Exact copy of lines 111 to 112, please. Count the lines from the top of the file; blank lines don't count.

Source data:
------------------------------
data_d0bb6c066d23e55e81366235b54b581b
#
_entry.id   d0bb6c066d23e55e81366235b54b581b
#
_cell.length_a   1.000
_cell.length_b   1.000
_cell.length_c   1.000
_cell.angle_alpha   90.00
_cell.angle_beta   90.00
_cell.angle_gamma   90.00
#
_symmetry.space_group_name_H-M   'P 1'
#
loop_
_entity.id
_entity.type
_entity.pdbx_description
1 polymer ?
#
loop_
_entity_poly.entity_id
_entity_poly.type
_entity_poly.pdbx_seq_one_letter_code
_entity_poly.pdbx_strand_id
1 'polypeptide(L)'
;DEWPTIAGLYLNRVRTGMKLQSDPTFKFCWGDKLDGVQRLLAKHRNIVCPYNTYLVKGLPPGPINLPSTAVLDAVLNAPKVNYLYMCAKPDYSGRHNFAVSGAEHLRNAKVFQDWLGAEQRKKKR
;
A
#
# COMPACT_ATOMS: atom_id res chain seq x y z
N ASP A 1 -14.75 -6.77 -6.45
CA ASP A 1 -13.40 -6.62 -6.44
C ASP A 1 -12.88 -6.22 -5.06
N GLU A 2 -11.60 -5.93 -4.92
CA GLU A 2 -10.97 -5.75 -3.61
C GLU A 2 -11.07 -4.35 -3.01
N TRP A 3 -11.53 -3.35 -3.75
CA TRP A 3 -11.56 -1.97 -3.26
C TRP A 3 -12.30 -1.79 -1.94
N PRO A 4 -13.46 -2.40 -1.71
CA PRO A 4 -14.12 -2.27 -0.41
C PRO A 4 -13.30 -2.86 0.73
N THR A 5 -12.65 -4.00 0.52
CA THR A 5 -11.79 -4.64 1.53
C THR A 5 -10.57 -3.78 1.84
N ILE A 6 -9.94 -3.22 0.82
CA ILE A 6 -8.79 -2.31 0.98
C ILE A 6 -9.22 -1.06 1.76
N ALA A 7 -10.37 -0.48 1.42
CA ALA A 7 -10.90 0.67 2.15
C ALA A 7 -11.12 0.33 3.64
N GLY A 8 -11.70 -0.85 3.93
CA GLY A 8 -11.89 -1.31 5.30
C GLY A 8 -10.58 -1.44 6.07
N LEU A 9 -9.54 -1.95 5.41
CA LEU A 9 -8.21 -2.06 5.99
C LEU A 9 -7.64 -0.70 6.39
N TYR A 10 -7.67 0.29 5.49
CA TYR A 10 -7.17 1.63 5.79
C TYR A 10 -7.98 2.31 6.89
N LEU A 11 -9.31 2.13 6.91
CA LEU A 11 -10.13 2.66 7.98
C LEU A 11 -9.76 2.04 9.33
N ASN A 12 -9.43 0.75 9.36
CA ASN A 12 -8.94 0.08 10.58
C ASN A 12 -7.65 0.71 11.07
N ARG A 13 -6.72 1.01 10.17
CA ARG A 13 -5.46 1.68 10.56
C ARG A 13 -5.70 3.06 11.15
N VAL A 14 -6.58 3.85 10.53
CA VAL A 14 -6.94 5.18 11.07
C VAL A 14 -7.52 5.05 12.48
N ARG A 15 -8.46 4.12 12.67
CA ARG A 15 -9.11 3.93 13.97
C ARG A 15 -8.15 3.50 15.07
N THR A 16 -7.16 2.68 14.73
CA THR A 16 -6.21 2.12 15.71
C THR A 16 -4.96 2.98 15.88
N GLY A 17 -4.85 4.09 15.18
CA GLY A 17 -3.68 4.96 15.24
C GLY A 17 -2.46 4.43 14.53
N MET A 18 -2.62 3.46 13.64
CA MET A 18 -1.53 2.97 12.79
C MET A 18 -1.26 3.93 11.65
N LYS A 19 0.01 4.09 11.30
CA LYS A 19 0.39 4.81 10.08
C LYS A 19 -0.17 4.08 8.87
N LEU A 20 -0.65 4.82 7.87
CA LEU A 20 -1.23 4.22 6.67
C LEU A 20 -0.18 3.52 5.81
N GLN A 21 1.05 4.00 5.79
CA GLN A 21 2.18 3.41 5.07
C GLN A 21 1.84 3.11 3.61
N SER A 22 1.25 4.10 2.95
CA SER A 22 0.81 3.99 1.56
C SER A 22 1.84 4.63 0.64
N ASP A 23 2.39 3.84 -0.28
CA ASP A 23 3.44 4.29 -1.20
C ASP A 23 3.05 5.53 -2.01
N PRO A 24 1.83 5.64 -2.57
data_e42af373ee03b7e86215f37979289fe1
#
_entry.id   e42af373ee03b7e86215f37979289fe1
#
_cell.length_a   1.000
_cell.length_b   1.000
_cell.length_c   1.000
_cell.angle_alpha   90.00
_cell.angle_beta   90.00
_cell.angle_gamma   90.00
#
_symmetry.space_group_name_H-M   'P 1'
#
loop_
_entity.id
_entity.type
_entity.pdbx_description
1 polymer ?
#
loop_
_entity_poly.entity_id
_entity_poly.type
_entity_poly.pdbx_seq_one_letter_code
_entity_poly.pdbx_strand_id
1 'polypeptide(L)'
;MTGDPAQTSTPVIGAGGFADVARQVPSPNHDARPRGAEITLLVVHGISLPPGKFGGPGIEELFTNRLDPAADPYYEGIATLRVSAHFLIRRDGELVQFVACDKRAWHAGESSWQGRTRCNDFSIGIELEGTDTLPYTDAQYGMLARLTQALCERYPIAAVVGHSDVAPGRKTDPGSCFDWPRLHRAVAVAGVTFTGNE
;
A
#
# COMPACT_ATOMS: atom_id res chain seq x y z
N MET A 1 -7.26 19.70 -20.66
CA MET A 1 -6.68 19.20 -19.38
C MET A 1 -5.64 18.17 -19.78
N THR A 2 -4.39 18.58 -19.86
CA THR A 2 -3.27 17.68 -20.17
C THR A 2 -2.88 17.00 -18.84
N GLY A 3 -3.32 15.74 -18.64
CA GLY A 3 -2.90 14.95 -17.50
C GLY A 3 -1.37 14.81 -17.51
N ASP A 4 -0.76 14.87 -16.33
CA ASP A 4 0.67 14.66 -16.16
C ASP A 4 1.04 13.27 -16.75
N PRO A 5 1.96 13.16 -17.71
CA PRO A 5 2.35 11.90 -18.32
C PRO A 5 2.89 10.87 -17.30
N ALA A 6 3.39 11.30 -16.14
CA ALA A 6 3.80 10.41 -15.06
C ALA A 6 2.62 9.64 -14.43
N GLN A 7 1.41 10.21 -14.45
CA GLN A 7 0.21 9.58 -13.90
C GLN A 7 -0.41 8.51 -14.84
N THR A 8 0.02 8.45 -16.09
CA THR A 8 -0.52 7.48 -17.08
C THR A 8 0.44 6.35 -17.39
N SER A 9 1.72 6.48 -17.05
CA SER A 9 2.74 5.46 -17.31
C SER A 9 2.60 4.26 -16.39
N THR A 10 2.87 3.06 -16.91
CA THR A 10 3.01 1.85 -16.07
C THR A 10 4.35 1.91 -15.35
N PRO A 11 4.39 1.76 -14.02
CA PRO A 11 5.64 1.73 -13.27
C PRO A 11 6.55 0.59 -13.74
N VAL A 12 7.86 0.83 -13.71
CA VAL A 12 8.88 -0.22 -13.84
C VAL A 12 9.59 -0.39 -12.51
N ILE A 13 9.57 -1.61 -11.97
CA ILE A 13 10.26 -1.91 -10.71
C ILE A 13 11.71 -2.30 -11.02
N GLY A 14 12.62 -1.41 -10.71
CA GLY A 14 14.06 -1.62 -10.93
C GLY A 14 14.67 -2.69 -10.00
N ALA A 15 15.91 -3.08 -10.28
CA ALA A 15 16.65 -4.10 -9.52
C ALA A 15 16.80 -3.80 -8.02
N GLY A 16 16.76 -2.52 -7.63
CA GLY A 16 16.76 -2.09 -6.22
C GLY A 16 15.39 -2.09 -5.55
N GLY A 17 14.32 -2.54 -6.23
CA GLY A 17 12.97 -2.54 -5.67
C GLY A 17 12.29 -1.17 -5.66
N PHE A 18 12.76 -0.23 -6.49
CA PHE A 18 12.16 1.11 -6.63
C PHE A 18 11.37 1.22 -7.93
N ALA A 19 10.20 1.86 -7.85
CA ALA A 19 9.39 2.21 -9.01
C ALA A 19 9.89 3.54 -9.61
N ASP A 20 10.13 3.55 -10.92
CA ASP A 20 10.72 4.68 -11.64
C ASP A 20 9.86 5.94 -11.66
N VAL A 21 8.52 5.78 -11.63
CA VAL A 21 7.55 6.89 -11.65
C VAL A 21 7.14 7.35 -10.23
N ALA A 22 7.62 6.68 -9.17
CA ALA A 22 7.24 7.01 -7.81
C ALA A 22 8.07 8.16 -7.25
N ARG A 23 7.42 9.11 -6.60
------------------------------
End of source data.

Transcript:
#
_symmetry.space_group_name_H-M   'P 1'